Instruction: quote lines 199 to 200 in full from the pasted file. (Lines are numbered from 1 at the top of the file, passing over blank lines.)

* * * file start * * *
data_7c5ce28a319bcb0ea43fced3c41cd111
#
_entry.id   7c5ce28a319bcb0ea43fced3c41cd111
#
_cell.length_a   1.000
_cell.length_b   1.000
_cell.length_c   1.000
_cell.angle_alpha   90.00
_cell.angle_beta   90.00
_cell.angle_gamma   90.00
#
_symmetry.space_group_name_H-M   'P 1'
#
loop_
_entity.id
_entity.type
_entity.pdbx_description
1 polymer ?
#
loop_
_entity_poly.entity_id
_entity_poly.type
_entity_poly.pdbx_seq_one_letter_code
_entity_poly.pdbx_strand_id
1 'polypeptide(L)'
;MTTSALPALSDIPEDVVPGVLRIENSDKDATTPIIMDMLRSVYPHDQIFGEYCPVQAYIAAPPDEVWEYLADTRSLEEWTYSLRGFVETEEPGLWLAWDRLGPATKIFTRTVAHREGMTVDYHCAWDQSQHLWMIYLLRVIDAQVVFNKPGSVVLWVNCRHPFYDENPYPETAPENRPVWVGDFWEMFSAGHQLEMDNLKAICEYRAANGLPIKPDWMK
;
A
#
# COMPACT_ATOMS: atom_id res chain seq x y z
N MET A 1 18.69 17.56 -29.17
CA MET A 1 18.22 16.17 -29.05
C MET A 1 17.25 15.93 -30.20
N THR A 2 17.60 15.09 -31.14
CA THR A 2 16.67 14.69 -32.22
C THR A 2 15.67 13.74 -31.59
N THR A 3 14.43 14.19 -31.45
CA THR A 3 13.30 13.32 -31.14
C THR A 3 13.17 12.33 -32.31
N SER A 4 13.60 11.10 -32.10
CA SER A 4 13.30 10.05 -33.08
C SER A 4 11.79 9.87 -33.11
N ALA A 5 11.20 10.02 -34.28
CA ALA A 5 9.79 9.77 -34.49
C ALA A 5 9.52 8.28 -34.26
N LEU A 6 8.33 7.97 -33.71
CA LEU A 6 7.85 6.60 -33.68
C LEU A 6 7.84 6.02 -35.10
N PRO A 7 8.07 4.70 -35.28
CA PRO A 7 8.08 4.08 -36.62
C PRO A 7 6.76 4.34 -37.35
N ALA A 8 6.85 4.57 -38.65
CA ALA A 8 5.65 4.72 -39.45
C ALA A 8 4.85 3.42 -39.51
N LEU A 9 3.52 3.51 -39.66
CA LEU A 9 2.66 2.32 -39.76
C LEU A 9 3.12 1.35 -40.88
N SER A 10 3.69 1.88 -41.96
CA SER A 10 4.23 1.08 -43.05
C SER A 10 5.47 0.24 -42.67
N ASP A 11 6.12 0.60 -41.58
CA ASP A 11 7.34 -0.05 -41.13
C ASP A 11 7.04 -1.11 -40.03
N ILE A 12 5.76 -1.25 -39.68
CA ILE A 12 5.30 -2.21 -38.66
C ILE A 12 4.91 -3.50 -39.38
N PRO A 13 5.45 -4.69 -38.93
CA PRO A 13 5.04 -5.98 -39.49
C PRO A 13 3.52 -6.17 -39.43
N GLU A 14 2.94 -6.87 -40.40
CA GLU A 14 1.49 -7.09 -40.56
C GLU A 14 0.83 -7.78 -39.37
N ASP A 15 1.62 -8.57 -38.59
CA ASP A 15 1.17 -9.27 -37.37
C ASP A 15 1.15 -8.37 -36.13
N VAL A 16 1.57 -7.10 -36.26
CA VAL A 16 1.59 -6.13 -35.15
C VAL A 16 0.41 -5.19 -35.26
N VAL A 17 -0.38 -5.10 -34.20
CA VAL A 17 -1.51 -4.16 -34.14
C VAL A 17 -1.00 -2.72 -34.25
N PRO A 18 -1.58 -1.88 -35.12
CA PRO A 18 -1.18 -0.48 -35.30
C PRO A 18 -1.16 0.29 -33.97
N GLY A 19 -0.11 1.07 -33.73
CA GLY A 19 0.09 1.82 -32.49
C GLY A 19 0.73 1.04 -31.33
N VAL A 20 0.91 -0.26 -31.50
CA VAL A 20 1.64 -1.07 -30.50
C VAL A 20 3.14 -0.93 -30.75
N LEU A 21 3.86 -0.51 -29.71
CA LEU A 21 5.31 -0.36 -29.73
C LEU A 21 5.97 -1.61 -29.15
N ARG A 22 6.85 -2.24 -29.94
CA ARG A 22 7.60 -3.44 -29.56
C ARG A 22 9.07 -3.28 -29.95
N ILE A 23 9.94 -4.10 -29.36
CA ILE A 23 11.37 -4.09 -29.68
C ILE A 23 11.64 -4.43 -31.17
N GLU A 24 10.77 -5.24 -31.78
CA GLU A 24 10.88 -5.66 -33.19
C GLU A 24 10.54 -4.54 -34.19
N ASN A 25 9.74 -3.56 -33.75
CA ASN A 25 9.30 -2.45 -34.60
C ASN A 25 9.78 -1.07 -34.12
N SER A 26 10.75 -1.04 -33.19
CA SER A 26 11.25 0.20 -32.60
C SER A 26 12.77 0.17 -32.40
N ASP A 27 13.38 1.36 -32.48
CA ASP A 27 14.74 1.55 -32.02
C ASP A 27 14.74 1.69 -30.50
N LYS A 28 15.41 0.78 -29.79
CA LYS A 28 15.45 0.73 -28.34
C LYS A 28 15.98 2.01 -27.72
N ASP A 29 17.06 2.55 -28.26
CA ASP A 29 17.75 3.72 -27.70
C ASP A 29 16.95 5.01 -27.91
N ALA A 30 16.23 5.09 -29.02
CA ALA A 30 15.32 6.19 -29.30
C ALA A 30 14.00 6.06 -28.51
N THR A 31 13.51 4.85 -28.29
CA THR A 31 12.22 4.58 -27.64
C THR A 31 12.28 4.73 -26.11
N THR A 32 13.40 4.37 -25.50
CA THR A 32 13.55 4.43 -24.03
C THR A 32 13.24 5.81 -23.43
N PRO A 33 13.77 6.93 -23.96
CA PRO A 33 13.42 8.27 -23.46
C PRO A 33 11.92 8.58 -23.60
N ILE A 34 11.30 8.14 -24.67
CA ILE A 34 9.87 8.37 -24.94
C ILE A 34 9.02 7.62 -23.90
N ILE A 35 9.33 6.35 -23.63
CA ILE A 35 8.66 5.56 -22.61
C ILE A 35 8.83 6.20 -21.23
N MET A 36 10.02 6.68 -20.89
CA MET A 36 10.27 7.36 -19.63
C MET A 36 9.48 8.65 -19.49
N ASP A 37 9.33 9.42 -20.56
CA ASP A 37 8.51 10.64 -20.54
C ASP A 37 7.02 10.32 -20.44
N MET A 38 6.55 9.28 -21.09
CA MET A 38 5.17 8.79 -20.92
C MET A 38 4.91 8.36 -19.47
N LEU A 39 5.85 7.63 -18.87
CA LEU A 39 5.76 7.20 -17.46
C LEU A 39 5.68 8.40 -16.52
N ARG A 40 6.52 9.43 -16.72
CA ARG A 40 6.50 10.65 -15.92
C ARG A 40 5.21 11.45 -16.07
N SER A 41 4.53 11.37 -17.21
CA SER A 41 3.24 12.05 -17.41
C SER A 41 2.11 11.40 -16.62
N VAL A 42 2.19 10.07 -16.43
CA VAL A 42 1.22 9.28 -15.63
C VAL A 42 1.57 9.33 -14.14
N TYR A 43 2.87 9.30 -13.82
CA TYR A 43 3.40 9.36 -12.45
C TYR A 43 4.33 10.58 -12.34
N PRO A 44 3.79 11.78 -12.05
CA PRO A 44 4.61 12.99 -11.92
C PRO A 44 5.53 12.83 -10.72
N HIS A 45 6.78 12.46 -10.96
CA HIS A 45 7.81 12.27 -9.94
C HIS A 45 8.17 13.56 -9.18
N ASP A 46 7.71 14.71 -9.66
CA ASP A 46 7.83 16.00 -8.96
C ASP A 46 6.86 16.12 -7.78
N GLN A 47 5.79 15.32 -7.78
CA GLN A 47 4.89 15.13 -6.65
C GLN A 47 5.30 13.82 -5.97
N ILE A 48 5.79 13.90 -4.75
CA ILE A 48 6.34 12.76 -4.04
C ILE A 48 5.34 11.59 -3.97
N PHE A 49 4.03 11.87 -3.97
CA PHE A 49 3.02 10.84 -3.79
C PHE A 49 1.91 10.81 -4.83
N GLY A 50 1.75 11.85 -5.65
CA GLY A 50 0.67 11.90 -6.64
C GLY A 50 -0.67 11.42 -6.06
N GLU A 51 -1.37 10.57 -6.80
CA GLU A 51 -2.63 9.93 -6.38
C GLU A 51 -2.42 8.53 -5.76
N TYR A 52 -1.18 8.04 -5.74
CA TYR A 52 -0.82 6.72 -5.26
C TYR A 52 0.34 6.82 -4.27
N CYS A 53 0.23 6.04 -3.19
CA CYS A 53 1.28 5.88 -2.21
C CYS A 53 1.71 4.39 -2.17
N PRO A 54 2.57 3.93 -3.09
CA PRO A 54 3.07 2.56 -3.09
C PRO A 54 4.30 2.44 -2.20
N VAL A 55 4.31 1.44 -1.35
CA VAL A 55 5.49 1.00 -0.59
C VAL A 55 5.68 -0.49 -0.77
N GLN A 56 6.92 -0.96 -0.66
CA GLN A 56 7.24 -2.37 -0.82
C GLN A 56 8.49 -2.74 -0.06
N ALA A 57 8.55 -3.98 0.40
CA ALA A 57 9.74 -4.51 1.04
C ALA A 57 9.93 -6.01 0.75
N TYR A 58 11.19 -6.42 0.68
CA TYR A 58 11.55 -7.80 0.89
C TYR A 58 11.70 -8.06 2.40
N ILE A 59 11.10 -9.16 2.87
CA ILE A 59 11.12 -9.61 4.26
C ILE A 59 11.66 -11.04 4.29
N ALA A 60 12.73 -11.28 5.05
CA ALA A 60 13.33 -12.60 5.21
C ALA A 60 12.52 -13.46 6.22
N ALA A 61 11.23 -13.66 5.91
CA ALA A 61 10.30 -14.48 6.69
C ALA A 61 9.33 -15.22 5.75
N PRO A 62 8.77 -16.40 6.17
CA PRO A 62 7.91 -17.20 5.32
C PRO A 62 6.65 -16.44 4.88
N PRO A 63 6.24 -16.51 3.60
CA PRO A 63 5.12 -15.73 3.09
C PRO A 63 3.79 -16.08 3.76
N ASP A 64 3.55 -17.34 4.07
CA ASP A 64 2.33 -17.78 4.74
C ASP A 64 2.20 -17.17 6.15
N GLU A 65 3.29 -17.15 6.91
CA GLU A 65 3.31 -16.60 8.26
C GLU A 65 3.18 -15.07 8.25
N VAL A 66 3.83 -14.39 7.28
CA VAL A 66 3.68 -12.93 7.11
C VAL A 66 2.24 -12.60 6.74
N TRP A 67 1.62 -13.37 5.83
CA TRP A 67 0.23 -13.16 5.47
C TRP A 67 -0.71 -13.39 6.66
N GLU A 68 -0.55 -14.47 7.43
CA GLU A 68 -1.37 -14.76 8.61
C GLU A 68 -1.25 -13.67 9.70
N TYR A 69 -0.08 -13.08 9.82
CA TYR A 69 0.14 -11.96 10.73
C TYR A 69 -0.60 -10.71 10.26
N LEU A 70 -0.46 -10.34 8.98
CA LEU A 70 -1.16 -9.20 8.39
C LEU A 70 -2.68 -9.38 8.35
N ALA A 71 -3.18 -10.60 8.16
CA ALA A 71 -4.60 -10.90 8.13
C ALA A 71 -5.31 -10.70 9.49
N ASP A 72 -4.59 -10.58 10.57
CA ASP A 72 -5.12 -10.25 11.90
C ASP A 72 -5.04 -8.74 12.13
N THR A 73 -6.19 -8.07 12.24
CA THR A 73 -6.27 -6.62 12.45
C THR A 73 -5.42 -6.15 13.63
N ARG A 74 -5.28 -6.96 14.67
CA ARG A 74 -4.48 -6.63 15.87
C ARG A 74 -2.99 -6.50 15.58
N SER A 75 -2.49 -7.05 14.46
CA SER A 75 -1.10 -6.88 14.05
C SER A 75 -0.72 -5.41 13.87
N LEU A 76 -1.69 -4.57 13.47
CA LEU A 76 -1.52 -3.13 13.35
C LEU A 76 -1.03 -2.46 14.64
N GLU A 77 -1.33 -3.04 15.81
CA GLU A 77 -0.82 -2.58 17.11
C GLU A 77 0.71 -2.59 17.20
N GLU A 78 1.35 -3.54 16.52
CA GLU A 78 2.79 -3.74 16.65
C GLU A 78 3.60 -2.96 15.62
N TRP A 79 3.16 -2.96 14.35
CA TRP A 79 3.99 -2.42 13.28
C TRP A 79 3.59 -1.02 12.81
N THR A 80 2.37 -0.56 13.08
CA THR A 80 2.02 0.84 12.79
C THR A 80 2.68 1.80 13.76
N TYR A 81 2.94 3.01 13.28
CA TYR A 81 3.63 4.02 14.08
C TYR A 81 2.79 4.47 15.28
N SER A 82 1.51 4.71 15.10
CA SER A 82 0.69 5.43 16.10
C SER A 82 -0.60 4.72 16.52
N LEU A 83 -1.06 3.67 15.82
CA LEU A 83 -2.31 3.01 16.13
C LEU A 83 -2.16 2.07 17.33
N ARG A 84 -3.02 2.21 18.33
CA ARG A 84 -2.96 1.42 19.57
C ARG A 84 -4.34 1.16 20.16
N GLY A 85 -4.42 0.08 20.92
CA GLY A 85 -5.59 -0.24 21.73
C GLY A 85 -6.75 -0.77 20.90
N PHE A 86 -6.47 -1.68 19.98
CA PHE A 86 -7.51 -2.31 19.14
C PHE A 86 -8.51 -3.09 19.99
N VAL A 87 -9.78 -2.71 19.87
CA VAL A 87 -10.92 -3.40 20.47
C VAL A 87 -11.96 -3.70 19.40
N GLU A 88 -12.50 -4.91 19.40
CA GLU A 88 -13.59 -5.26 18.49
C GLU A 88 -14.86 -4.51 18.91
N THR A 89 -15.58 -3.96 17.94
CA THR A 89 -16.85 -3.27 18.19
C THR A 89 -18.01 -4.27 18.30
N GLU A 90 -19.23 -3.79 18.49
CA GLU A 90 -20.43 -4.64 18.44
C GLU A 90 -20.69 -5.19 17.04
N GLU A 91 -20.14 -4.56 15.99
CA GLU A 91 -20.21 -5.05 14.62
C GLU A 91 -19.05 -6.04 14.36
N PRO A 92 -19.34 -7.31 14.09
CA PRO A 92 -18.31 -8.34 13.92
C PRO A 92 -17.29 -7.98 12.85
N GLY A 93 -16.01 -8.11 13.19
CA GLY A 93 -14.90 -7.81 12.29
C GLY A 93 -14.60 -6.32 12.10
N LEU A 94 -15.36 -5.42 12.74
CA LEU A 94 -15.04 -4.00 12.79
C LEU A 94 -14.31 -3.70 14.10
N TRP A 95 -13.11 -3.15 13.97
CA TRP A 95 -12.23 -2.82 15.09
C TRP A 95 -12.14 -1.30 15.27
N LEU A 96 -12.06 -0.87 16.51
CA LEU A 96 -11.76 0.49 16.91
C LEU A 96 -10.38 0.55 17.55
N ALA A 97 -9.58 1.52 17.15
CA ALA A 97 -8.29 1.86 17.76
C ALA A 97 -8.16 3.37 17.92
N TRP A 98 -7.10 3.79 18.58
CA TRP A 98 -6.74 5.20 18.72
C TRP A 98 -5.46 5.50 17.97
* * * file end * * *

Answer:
N ALA A 57 8.55 -3.98 0.40
CA ALA A 57 9.74 -4.51 1.04